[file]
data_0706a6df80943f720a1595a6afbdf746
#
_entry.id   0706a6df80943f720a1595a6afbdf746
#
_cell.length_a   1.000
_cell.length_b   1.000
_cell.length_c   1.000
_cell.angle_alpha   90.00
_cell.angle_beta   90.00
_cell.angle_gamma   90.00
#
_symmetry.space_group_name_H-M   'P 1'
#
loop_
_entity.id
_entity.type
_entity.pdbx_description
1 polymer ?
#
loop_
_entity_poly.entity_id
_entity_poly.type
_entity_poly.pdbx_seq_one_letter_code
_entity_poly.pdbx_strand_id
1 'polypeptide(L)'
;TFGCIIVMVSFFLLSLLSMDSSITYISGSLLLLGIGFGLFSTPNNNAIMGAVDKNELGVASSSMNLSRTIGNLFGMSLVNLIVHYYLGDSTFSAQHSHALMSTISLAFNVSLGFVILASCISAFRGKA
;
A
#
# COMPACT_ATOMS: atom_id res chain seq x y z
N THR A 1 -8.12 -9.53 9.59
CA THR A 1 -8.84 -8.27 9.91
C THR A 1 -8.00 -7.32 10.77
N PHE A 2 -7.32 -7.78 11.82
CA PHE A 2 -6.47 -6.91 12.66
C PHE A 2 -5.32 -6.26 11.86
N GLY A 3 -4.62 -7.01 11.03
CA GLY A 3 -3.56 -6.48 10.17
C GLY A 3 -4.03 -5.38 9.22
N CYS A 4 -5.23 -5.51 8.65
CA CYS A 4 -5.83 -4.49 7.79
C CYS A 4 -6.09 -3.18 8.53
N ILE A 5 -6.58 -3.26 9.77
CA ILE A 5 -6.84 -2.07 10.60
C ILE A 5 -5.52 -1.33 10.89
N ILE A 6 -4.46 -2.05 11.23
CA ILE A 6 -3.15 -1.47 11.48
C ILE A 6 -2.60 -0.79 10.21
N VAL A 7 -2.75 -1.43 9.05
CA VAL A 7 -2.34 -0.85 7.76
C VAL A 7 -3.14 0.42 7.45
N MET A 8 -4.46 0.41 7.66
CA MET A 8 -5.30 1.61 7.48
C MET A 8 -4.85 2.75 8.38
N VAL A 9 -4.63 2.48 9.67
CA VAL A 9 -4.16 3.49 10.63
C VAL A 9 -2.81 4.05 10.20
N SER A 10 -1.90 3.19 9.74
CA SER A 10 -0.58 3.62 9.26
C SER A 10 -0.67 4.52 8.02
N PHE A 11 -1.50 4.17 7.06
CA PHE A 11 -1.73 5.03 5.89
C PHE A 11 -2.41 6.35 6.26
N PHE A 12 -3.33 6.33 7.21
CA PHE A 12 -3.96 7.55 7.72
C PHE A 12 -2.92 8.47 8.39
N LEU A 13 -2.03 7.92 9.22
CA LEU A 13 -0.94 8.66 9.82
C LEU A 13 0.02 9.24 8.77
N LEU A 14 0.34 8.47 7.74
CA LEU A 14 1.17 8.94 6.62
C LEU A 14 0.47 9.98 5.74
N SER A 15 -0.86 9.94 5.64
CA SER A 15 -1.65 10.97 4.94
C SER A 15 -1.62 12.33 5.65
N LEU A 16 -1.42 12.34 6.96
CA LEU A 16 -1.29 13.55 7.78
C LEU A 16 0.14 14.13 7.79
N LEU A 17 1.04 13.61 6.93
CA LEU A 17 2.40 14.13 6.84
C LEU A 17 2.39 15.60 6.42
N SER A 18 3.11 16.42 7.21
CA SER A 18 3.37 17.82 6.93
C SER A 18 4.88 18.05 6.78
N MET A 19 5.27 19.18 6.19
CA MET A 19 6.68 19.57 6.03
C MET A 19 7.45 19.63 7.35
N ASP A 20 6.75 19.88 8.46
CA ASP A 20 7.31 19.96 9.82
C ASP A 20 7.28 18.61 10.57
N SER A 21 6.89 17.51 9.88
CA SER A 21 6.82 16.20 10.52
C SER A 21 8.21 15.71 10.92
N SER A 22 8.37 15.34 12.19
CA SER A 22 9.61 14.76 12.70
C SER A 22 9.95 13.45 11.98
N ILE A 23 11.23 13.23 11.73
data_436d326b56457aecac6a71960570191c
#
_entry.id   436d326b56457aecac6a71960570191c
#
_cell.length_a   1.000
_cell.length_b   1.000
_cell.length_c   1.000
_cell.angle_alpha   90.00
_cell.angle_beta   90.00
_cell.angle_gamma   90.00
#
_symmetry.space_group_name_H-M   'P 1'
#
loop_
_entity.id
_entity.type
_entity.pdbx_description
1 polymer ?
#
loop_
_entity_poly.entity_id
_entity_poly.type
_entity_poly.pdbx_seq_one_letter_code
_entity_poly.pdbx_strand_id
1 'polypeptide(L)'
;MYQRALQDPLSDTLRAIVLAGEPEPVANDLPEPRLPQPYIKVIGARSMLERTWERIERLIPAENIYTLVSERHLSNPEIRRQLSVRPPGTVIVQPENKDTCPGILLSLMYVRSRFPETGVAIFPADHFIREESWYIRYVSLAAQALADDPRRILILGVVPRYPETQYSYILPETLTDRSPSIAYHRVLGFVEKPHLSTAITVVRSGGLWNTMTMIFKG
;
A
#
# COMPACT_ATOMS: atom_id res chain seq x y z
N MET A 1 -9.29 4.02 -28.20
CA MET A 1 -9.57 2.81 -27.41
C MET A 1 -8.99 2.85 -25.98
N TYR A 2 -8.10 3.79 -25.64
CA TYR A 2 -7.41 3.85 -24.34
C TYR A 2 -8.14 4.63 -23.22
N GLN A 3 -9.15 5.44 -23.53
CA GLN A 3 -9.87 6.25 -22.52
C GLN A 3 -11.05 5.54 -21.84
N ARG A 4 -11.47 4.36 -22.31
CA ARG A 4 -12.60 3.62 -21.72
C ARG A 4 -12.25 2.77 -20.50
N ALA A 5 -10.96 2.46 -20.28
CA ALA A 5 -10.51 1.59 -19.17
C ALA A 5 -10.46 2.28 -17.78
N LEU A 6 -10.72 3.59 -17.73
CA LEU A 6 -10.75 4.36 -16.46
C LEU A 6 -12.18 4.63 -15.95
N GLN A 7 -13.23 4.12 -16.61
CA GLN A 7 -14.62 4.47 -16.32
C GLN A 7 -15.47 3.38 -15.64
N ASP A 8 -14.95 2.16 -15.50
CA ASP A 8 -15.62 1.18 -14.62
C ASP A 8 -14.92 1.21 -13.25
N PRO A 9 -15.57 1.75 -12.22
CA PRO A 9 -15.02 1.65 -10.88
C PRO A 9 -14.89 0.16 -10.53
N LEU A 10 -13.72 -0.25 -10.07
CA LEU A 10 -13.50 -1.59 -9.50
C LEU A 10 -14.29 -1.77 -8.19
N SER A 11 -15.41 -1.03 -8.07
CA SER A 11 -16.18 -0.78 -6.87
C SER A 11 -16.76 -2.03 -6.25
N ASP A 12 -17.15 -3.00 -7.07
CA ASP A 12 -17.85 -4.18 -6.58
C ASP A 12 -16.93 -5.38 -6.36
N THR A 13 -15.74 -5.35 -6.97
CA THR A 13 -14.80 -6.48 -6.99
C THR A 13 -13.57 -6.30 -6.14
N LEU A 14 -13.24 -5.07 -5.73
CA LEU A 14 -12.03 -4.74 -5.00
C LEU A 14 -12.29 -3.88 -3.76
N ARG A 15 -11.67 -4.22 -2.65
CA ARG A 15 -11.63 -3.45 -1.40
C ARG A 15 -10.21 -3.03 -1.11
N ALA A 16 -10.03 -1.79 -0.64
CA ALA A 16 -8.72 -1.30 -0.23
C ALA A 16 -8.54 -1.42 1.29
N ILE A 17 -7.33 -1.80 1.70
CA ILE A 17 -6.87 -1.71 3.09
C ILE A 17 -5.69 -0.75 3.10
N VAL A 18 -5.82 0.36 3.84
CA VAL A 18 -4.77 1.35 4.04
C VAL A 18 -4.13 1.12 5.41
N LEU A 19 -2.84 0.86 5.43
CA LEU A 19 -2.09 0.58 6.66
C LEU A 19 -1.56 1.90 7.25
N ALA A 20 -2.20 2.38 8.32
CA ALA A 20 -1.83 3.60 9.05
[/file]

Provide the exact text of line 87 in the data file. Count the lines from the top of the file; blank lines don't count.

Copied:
C MET A 19 7.45 19.63 7.35